Column: Diabetes prevention, management during COVID-19 pandemic
2020 has been a stressful time for everyone, and in times of stress, we often turn to “comfort foods” or increase our snacking. This can spell trouble when our favorite treats include a lot of sugar, especially for those of us whose bodies don’t store glucose well.
Diabetes and pre-diabetes affect more than 100 million Americans. Pre-diabetes refers to blood sugar levels that are higher than normal but not yet diabetic, putting someone at increased risk for developing type 2 diabetes.
WHAT EXACTLY IS DIABETES?
Glucose is the primary sugar that our body uses for energy, and diabetes is a metabolic disease that inhibits our body’s ability to properly store glucose in the blood. Most sugars that we consume when we eat or drink get broken down into glucose by our bodies.
Glucose is everywhere! Starch (a carbohydrate found in bread) and lactose (a carbohydrate found in milk) are both broken down into glucose inside your body. The sucrose, fructose, and corn syrup commonly used in processed foods are also broken down into — you guessed it — glucose.
Since so many foods and drinks have carbohydrates that break down into glucose, how we store extra glucose is very important. A 200lb person without diabetes stores approximately 6 grams of glucose in their blood at any given time.
For perspective, one can of Coke has 39 grams of carbohydrates, which includes glucose, sucrose, fructose and corn syrup. All that extra glucose in our blood must either be used by our organs or packed away into fat or muscle tissue as storage.
When someone has diabetes, their body isn’t able to store extra glucose well. This creates elevated blood sugar levels and can lead to many other health problems with our heart, kidneys, vision, and circulation.
WHY IS DIABETES DANGEROUS?
Having too much glucose in the blood clogs up our small blood vessels. Some of the smallest blood vessels in our bodies are the nerves in our fingertips and toes, the filtering system in our kidneys, and the retinas in our eyes. This is why diabetes can negatively affect our circulation, limbs, and vision–in severe cases, uncontrolled diabetes can even lead to amputated limbs and blindness.
Elevated sugar levels also affect our ability to heal. As a result, people with diabetes often take longer to heal from cuts, scratches, incisions, and other wounds.
SYMPTOMS OF DIABETES
Common symptoms include frequent urination, fatigue, persistent hunger, unexplained weight loss, slow-healing cuts, and pain or numbness in the legs and feet. People with severe, uncontrolled diabetes often suffer from an unquenchable thirst. Too much sugar in the blood can mimic dehydration, so our body promotes feeling extremely thirsty to try to rehydrate.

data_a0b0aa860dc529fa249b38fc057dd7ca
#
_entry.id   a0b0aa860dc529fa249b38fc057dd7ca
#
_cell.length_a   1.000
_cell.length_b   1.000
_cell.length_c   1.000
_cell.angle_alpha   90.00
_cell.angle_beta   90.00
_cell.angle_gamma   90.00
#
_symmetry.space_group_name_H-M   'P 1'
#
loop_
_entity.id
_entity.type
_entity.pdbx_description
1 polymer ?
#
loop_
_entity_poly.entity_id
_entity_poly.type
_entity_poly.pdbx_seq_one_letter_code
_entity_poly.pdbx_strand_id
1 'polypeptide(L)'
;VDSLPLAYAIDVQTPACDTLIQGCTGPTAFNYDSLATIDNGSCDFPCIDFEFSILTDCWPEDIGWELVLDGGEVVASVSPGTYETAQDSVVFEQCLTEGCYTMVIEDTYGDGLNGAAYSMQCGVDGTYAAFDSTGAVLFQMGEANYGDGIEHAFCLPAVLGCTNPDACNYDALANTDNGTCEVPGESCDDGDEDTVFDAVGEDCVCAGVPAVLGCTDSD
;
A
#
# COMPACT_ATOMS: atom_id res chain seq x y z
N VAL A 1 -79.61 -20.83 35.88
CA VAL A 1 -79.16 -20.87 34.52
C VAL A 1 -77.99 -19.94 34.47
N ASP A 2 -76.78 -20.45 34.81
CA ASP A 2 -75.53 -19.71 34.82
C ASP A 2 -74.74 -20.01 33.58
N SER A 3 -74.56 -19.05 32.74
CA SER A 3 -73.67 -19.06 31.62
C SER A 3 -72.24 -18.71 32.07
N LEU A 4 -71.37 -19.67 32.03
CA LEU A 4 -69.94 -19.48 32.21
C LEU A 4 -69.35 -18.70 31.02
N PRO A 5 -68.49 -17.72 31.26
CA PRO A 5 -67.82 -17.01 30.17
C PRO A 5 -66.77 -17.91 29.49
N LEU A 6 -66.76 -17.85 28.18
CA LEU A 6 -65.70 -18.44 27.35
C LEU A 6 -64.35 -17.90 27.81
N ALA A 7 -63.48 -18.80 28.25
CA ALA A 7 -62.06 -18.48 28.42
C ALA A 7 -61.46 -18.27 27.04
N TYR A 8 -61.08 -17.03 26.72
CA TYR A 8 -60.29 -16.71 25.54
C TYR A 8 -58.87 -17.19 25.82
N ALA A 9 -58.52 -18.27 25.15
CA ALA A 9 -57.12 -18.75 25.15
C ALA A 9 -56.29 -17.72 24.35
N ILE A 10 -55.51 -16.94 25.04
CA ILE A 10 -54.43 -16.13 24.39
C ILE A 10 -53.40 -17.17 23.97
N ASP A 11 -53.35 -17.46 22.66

Erectile dysfunction is another common, but little talked about consequence of poorly controlled diabetes; the small blood vessels to the sexual organs are impacted by elevated glucose and become clogged, not allowing blood to flow to the area and causing sexual dysfunction.
WHO SHOULD BE TESTED FOR DIABETES?
Anyone experiencing diabetes-related symptoms should talk to their healthcare provider right away. Those who are overweight and over the age of 40 are encouraged to have blood-sugar specific checks once each year, either through a finger-prick test or traditional blood test (i.e., blood taken from a vein). These tests help medical providers gauge your average blood sugar level.
If you are at risk for developing diabetes or are diagnosed with untreated diabetes, there are simple steps you can take to improve your health. What we eat and drink really matters! Avoid soft drinks like soda, juice, or milk and focus on drinking enough water. How much water we need varies from person to person, but a good starting goal for most adults is 70 ounces of water per day.
Your doctor may also talk to you about how to safely increase your exercise levels to help your body utilize extra sugar. If your diabetes is highly uncontrolled, you may also be prescribed medicine to help lower your blood sugar levels.
If you are currently experiencing diabetic symptoms, have uncontrolled diabetes, would like to be tested, or want to discuss available medications, make an appointment with the Laurel Health Centers today.
All Laurel Health locations offer both in-person and telemedicine appointments to ensure you can be seen quickly and safely. Laurel also offers a sliding fee program for income-eligible patients to ensure all patients have access to high-quality care regardless of their ability to pay or insurance status.
Dr. Mark Molckovsky is currently accepting new patients at the Lawrenceville Laurel Health Center. To make an appointment, please call 570-827-0125 or visit laurelhc.org.